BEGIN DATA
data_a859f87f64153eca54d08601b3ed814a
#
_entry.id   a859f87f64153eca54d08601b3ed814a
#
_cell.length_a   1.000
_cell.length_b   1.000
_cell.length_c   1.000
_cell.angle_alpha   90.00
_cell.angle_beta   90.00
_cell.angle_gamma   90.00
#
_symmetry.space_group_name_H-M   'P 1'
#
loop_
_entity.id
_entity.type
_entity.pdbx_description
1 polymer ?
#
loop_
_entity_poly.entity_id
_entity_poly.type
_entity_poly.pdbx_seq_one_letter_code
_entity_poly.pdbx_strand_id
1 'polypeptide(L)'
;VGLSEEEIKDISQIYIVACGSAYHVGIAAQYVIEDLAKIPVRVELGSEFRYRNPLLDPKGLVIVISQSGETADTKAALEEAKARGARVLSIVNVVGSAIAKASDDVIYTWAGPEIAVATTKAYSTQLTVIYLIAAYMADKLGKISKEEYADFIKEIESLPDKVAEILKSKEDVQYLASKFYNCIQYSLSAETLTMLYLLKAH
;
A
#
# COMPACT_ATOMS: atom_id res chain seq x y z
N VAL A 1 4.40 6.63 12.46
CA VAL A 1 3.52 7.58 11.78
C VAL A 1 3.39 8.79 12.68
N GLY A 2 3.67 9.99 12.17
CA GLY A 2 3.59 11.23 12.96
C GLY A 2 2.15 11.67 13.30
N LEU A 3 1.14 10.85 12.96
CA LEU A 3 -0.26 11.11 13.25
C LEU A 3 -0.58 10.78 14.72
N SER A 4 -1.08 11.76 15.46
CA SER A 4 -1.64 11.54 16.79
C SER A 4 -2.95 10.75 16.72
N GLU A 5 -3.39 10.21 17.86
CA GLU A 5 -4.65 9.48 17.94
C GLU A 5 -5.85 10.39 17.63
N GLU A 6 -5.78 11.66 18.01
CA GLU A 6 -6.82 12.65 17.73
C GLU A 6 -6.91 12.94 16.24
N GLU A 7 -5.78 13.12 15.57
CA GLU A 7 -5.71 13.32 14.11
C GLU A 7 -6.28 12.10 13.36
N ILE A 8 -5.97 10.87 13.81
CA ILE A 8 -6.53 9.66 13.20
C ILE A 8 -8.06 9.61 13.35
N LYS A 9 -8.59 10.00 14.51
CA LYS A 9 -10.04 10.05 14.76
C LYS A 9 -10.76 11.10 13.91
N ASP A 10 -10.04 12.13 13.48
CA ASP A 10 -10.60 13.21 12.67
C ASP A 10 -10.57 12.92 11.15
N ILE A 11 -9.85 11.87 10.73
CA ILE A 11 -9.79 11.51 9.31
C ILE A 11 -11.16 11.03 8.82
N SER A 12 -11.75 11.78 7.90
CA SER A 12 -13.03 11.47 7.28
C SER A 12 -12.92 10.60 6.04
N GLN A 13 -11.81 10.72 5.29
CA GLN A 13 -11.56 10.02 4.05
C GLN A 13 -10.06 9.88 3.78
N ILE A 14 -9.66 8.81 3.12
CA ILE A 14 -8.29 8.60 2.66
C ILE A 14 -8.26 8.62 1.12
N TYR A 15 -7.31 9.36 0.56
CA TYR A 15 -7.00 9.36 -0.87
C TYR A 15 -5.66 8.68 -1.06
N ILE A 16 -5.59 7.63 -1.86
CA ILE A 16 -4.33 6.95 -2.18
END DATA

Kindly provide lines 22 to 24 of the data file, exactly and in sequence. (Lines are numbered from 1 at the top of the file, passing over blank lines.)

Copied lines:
_entity_poly.type
_entity_poly.pdbx_seq_one_letter_code
_entity_poly.pdbx_strand_id